In Nottingham, the local authority’s school improvement service has all but disappeared after most of the city’s secondary schools converted to academy status.
However, Nottingham City Council still plays an active role in raising standards in schools through a partnership that brings leaders of maintained schools and multi-academy trusts together.
This came about after several schools went into special measures at the same time.
A series of unannounced Ofsted inspections at the end of 2013 led to six Nottingham secondaries – three academies along with three maintained schools – being rated as “inadequate”. In response, an education improvement board was set up.
John Dexter, the education director of Nottingham City Council, says: “I think they wanted to copy the London Challenge but without any money to fund this.”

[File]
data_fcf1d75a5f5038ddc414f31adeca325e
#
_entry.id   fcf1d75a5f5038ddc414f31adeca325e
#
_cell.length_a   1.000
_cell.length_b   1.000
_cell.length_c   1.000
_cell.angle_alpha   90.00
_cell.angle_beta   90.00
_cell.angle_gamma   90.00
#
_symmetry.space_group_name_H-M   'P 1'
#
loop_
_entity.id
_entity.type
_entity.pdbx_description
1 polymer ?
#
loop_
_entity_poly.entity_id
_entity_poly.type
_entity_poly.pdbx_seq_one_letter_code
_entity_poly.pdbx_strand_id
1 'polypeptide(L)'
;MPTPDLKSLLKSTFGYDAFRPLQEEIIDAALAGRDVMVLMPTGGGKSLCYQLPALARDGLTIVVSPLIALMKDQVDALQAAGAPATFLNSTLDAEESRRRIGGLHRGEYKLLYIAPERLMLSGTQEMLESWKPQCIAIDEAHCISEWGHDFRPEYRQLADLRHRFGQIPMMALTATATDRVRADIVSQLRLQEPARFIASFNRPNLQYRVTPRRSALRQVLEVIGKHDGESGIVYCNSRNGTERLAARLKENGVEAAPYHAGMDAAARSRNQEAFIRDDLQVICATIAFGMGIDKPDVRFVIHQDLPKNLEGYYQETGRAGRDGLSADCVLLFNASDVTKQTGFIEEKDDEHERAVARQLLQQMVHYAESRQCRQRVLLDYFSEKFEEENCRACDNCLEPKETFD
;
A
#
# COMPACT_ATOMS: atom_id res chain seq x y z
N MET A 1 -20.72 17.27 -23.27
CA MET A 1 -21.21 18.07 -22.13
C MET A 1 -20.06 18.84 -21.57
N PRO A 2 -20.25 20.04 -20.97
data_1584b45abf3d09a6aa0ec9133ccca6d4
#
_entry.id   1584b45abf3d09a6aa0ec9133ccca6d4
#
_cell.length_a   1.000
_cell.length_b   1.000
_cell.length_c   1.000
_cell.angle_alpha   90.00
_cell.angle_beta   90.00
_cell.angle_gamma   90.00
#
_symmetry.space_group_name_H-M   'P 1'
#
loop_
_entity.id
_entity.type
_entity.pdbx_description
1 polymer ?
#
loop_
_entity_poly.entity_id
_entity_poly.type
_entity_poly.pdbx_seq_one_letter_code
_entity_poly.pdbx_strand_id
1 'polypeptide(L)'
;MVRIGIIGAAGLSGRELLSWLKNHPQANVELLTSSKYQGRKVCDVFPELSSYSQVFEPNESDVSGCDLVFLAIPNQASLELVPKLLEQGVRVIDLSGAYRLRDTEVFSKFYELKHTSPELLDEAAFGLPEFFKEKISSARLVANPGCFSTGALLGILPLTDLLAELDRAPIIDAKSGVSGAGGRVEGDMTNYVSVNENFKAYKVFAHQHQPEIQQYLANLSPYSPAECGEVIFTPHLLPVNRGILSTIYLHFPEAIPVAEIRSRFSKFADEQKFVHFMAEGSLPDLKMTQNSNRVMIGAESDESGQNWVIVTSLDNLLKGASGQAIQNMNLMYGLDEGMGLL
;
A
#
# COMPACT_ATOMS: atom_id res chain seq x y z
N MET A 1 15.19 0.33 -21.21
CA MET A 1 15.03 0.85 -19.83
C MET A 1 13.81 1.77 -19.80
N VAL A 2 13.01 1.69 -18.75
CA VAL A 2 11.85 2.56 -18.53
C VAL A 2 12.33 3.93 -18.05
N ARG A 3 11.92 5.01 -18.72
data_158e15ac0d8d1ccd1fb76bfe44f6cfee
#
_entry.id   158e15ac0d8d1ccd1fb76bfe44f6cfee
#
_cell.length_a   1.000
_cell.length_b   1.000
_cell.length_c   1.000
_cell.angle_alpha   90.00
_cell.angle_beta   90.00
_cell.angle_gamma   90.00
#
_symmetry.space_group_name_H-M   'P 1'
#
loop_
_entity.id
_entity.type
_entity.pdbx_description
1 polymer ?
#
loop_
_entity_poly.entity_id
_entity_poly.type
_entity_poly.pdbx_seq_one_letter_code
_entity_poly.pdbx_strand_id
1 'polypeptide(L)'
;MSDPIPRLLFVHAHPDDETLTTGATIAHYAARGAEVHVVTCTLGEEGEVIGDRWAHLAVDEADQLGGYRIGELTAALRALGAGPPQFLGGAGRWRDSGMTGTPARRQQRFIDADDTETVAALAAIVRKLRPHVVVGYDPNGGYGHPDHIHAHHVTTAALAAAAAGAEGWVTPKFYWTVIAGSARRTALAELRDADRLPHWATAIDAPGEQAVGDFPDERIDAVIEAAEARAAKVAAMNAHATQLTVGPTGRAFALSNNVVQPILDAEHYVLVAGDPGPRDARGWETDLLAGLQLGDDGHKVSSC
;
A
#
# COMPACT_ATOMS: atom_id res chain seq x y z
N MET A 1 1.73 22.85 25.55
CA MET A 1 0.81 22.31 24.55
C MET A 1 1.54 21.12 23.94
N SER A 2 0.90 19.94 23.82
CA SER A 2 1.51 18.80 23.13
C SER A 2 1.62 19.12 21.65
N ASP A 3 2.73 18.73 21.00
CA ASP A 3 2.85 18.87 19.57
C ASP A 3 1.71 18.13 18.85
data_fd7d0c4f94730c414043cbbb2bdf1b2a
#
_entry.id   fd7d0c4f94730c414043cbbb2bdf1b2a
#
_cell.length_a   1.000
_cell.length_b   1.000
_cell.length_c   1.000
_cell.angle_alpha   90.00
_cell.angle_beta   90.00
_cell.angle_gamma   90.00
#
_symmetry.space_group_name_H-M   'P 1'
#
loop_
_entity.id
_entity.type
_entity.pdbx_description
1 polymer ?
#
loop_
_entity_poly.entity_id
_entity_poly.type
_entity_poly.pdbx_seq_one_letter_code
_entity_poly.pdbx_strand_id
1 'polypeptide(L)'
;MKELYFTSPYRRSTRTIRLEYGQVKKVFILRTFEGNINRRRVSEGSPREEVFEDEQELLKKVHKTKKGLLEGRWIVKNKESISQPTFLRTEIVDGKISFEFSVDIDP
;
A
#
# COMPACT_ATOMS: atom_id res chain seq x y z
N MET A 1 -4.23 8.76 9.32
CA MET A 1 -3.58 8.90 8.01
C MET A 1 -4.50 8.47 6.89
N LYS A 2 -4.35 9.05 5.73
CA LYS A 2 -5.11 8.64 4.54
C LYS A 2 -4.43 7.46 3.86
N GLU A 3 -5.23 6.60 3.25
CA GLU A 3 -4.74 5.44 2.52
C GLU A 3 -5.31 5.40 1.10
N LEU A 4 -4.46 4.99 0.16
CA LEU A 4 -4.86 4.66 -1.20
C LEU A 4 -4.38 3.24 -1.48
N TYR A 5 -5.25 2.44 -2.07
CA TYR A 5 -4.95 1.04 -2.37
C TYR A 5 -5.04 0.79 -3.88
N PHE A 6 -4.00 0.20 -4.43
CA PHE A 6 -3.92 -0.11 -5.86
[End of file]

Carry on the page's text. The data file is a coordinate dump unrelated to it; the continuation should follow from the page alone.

Dexter, who is a former headteacher in the city, describes the challenges posed by a mixed schools system.
“The council doesn’t have school improvement officers who go into schools any more,” he says. “All of our secondaries are academies apart from one, which is going to convert to academy status.
“There are 26 maintained primary schools who work together in a trust and the council provides funding towards that.”
Dexter describes the council’s new role as encouraging school leaders to help each other.
“2013 was very difficult but we have now just got to the point where our Ofsted ratings are above national average,” he says. “I am not going to say this is all because of the improvement board, but I do think that bringing all schools together has helped to deliver improvements.”